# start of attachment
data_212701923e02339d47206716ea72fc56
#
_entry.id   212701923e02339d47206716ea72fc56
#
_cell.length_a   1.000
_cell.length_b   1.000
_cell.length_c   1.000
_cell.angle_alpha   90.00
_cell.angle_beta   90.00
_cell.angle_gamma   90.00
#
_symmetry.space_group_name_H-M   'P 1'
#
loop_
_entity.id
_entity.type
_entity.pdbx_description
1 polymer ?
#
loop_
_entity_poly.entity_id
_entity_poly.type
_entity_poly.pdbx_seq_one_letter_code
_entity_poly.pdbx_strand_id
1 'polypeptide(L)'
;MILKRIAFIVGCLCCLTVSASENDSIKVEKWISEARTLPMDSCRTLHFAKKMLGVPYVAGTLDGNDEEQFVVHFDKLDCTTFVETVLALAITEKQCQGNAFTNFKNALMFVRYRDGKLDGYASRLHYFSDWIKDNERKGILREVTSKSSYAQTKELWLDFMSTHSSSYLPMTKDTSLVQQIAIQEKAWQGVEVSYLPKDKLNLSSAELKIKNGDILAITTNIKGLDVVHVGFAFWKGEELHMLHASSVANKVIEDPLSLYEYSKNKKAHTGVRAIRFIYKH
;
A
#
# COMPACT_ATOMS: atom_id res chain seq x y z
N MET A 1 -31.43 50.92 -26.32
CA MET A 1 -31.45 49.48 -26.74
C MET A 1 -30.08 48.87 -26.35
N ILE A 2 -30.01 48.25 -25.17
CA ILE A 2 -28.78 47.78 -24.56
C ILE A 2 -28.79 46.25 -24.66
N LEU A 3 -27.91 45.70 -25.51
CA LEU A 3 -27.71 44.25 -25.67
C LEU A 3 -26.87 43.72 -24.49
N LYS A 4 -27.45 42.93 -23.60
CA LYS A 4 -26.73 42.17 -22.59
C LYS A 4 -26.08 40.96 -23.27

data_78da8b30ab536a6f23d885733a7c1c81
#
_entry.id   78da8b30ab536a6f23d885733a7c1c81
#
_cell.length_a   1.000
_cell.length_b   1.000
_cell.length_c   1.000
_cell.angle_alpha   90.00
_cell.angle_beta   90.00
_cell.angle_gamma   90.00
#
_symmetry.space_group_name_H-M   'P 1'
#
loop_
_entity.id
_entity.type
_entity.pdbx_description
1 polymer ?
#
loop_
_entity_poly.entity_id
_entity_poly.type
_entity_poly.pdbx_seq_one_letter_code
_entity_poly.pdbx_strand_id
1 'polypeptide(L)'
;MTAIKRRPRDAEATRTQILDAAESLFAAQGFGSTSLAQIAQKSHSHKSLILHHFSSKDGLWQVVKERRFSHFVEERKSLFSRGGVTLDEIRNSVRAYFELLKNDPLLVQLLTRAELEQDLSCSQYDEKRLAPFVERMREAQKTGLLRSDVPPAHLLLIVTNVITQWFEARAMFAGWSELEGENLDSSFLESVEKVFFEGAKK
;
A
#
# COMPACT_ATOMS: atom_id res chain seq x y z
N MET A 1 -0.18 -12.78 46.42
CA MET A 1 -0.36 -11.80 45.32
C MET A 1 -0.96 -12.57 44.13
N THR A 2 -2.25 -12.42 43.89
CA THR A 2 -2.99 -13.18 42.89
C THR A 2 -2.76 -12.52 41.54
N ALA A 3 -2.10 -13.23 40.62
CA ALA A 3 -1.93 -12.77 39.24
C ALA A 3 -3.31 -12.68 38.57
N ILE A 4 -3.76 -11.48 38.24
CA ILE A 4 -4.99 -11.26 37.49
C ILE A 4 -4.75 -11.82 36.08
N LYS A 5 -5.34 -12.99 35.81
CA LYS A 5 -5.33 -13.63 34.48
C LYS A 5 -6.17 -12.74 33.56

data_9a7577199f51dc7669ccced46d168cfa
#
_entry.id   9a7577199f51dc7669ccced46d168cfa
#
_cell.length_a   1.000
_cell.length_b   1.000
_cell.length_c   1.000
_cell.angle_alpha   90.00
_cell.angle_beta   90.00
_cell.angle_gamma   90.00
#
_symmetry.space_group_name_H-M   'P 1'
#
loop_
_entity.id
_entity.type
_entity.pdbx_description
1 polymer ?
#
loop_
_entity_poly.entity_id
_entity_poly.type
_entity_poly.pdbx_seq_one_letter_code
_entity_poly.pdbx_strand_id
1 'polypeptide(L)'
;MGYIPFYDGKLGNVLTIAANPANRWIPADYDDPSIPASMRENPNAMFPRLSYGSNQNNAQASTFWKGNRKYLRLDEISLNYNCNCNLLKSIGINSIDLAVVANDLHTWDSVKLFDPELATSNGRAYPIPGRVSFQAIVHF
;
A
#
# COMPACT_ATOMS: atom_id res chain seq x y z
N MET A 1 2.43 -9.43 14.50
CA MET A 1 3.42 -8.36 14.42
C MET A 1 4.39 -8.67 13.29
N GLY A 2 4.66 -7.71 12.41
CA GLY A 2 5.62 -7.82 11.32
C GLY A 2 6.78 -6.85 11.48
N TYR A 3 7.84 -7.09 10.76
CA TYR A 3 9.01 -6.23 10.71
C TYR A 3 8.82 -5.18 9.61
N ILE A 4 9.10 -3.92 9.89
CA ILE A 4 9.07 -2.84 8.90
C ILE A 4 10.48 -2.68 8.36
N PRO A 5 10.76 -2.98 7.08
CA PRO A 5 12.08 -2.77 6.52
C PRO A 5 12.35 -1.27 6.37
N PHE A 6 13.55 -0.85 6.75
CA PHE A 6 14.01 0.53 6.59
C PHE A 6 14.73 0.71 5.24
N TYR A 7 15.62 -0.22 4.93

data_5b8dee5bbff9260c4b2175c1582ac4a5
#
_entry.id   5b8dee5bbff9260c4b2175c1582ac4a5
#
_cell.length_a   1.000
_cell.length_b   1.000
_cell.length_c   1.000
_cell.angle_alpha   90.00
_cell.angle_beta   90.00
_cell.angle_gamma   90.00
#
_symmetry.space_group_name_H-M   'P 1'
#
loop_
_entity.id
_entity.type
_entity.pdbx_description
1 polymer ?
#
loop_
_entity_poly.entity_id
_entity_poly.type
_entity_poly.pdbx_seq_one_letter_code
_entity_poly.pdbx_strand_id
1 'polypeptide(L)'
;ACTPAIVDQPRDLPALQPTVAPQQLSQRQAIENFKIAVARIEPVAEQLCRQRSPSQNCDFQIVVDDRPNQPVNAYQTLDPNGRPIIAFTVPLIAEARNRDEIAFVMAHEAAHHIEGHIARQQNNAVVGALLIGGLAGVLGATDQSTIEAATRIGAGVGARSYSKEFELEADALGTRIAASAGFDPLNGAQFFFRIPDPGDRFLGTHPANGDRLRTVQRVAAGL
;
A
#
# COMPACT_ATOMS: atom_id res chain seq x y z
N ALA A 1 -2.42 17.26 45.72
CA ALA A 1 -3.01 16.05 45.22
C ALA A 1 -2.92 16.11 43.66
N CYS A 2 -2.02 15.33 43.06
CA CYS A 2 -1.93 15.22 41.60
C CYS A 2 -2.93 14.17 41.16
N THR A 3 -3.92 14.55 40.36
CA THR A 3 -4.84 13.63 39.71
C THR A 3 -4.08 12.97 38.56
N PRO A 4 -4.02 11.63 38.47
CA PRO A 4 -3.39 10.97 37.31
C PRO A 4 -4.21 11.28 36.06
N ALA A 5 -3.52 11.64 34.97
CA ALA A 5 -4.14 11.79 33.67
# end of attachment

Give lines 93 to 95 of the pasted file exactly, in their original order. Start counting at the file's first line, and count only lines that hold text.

_cell.length_b   1.000
_cell.length_c   1.000
_cell.angle_alpha   90.00